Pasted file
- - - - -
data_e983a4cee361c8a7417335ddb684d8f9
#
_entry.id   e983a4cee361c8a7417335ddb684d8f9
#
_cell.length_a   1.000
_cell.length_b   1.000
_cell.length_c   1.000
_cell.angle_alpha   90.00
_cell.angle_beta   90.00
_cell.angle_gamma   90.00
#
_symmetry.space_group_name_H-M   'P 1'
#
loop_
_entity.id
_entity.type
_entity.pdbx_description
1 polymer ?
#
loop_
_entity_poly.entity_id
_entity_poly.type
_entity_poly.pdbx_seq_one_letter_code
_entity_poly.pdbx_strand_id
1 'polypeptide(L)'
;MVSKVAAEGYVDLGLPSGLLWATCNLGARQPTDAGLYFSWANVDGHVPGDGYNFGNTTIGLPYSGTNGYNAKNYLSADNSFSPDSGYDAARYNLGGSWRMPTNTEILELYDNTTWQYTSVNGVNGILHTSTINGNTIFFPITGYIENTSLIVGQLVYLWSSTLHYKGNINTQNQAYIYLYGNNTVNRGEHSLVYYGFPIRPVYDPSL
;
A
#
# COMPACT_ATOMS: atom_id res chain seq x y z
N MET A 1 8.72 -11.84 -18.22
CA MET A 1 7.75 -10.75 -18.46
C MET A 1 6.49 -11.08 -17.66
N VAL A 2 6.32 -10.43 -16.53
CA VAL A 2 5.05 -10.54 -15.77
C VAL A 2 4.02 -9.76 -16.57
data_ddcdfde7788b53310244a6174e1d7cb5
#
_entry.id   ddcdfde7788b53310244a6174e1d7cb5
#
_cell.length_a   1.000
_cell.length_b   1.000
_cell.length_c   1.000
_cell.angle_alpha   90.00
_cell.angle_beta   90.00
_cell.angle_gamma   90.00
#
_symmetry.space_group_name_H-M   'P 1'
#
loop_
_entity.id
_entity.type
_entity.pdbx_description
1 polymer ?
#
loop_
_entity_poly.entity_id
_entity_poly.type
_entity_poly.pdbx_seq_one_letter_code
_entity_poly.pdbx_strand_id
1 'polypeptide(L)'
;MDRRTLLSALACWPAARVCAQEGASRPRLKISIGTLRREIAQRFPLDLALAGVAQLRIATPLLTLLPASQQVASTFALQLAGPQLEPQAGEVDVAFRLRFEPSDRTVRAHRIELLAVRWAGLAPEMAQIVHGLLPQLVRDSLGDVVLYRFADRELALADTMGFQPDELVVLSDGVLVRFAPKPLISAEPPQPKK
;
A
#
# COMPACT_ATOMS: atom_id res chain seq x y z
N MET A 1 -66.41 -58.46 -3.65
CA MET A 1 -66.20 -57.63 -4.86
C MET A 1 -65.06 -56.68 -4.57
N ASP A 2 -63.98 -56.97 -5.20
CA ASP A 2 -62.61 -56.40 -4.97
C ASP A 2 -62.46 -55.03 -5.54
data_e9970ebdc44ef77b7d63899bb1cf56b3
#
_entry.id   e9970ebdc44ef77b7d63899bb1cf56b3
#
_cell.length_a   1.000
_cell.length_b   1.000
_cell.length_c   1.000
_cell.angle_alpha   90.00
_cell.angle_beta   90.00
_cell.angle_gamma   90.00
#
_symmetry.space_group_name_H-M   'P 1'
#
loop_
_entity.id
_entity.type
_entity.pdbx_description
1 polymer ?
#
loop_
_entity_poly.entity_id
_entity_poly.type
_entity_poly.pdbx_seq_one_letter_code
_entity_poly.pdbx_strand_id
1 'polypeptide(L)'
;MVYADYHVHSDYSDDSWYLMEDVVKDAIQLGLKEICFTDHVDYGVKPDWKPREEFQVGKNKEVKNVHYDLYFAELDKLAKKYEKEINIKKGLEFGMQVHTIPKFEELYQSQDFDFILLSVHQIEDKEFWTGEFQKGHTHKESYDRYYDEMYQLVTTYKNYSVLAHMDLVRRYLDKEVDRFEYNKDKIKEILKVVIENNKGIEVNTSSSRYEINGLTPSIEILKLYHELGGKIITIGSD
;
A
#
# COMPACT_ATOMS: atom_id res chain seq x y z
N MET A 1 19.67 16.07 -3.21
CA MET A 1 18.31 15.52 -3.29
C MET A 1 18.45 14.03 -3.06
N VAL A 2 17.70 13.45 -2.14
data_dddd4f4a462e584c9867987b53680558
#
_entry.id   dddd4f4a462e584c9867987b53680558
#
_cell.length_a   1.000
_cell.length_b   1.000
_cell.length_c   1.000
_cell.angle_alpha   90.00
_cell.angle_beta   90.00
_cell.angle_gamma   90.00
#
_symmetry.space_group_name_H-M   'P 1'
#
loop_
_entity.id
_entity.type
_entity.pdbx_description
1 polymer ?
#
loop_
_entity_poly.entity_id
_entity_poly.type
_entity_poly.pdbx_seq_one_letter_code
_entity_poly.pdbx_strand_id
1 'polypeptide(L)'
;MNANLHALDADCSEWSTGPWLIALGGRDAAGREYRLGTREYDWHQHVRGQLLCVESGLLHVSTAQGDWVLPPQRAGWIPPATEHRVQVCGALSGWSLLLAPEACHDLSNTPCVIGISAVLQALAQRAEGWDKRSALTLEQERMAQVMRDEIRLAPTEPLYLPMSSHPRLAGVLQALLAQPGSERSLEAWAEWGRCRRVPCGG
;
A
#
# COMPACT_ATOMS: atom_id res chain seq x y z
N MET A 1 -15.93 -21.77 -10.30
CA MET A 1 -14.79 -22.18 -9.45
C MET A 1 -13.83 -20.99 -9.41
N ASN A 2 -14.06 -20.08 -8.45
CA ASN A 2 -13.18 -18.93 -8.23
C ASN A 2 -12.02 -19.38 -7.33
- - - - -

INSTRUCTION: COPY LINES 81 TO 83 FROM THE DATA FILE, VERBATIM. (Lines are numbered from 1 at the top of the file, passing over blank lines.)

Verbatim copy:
_cell.angle_beta   90.00
_cell.angle_gamma   90.00
#